“When were rehabbing houses our bill a month when we are not using water, we have at least $100 to $150 just in water bills for that one unit — and the water is shut off. It is just their fees, their base fees for water and sewer and they are charging up just for trash and recycling bins,” Adrienne Hodges said.

Because of these high rates, landlords are already behind when units go unrented and could make up for the costs by raising the rent.

CFPUA responds

While there are plenty of criticisms about CFPUA, there are also things the utility provider simply cannot do (Port City Daily/File)
While there are plenty of criticisms about CFPUA, there are also things the utility provider simply cannot do. (Port City Daily/File)

CFPUA spokesman Vaughn Hagerty responded to the criticisms against the utility provider.

“CFPUA is aware of the shortage of affordable housing in New Hanover County. As a water and wastewater utility, we provide critical services to the community. In doing so, we contribute to the monthly cost of living for residents in our area. We believe affordability is an important issue and have a number of ongoing initiatives aimed at addressing it:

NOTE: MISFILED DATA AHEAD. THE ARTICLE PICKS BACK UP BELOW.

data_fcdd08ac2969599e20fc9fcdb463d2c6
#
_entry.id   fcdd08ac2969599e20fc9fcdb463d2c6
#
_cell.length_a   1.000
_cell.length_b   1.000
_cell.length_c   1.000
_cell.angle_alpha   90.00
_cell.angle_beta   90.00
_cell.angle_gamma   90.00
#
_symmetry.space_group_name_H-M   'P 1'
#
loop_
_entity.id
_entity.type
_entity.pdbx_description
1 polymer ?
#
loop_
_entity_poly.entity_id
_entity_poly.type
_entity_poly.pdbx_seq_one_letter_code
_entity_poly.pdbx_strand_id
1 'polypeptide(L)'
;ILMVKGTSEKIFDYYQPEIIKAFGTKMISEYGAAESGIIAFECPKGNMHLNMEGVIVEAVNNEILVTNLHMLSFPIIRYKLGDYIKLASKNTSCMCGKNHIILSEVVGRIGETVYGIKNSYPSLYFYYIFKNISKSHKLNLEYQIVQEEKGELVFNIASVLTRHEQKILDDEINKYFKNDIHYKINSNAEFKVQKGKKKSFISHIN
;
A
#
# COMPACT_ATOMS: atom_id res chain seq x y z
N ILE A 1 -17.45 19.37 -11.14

1. Surplus property policy change- Last Tuesday, CFPUA staff presented to the Board a new option allowing us to dispose of properties that CFPUA owns but no longer needs. Moving forward, CFPUA properties may be conveyed at no cost to New Hanover County to be used for affordable workforce housing.
  2. CFPUA Assist – CFPUA Assist is a program that seeks to help customers in financial need. This program is administered by the New Hanover County Department of Social Services and provide one-time payments to customers faced with losing access to water service. The program is currently in the process of being formalized into a 501c(3), which will make it eligible for additional funding opportunities.
  3. Payment plans – CFPUA offers payment plans to customers who may be struggling to pay bills.